A cure for Covid-19 may have been on our skin all along. Researchers at Cedars-Sinai Medical Center in Los Angeles have discovered a potential new therapy for SARS-CoV-2 through a substance in skin cells that can block infection. In the study, published in the scientific journal “Biomaterials and Biosystems”, the scientists explained that the new treatment is only possible in the first place thanks to a biological substance created by engineered human skin cells, which has already demonstrated its effectiveness. ability to block SARS-CoV-2 reproduction and even helped protect already infected lung cells. The work is still in its infancy, but the findings open the door to a new treatment for Covid-19 in the not too distant future.
“We were surprised to find that this potential therapy opens a new pathway for viral replication and also protects infected cells,” said study first author Ahmed G. Ibrahim, assistant professor at the Smidt Heart Institute at Cedars- Sinai, in a statement. . .
Although the few current treatments available for Covid-19 have focused on preventing the replication of the coronavirus, the new treatment appears to be able to inhibit replication while protecting and repairing damaged tissue, which opens new perspectives. for the so-called “long Covid” – the double effect could be a major therapeutic advantage in the race to end the pandemic.
The study authors developed this new treatment using skin cells called dermal fibroblasts, specifically designed to create therapeutic extracellular vesicles (EVs), or nanoparticles that facilitate communication between cells and tissues. These electric vehicles, which can repair damaged tissue, have been named “ASTEX” by the researchers.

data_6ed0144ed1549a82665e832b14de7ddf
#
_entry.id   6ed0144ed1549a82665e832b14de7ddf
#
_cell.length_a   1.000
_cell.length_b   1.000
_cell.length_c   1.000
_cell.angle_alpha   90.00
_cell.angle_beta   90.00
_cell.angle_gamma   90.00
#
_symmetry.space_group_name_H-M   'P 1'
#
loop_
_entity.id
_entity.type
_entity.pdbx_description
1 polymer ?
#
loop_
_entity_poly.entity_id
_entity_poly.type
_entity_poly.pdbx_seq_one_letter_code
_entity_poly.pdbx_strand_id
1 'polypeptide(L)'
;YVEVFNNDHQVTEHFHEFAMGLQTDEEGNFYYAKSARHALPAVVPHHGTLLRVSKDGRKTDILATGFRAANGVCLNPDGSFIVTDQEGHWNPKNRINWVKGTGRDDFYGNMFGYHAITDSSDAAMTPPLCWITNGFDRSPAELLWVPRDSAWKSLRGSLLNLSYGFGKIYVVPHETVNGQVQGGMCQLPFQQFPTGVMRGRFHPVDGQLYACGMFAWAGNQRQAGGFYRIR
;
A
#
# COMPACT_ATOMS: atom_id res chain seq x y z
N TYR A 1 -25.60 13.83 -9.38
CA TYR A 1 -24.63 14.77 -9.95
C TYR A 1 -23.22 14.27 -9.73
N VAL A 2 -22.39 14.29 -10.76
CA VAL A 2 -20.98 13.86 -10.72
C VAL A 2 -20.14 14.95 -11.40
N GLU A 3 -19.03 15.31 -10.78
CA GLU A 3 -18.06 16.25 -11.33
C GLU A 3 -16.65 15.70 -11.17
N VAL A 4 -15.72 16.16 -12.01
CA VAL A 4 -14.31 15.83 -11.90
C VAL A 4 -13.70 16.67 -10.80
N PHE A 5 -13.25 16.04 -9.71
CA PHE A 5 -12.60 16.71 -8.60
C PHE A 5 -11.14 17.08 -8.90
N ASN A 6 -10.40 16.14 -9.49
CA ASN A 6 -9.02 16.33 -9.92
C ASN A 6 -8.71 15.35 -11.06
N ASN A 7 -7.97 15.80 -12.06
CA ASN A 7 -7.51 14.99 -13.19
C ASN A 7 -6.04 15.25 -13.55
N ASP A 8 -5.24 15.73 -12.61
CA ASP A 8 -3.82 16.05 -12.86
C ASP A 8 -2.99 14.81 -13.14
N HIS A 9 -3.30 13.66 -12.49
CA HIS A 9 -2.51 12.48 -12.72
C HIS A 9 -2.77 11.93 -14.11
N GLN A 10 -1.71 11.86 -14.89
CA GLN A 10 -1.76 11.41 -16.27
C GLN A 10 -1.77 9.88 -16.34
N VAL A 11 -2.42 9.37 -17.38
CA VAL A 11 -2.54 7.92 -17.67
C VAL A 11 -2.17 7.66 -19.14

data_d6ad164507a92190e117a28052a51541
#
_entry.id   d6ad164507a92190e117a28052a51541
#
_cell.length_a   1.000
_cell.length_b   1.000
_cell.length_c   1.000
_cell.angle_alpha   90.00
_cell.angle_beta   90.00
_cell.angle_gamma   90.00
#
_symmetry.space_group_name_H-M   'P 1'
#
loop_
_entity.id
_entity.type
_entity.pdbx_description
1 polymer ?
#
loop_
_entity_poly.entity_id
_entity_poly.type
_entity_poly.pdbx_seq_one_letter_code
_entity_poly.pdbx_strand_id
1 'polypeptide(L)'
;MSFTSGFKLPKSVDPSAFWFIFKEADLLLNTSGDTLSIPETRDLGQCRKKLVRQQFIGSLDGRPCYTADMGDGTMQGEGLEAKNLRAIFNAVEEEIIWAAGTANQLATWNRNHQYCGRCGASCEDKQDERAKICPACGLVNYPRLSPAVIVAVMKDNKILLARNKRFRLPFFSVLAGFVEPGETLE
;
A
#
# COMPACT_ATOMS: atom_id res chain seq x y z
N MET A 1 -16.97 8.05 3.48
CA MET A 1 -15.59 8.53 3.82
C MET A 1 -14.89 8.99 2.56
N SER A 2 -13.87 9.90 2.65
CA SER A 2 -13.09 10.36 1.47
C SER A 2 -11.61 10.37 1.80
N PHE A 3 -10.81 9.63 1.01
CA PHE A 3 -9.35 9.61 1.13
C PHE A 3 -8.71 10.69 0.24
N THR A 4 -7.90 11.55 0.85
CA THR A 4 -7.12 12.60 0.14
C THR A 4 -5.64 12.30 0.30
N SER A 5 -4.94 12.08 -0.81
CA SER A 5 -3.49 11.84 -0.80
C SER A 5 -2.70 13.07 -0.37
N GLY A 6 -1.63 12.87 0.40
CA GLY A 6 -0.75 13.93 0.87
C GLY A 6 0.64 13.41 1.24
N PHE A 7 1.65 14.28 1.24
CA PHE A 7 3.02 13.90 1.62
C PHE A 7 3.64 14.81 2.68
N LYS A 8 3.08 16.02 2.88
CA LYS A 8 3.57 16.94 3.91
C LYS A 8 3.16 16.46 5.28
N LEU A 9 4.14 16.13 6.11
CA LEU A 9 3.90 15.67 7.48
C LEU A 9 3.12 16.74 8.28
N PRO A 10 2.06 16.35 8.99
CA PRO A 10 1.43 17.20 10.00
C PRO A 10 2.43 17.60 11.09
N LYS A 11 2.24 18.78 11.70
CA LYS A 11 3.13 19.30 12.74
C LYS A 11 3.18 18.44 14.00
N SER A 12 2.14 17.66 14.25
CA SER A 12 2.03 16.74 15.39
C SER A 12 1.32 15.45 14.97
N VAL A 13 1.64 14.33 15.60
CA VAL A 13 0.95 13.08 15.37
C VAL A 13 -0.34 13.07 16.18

Previously, pre-pandemic research gathered considerable evidence suggesting that ASTEX can repair damaged heart, lung and muscle tissue in a group of laboratory mice. After Covid-19 entered the scene, the research team redirected their efforts to determine if ASTEX could serve as a treatment for SARS-CoV-2.
Scientists from the University of California, Los Angeles (UCLA) helped complete the next round of research – study authors tested to see what would happen when they applied ASTEX to human lung epithelial cells, which are cells that line the pulmonary tract. SARS-CoV-2 often targets these cells when the virus attacks the lungs. The experiment showed that ASTEX was actually successful in preventing cells from starting an inflammatory process that could lead to cell death. Additionally, cells exposed to ASTEX created a less specific protein (ACE) that Covid-19 uses to infect healthy cells.
Treatment with ASTEX is different from previous methods of controlling Covid-19 infection. “Viruses don’t have their own mechanism to enter cells, so they use proteins,” explained Ahmed G. Ibrahim. “We believe targeting ACE proteins is just one way SARS-CoV-2 infiltrates cells, picks up their genetic information, and replicates in the body.”
“This potential biological therapy against Covid-19 is novel because it has two facets: it protects infected cells and it also inhibits viral replication,” said Eduardo Marbán, executive director of the Smidt Heart Institute and professor at Cedars-Sinai.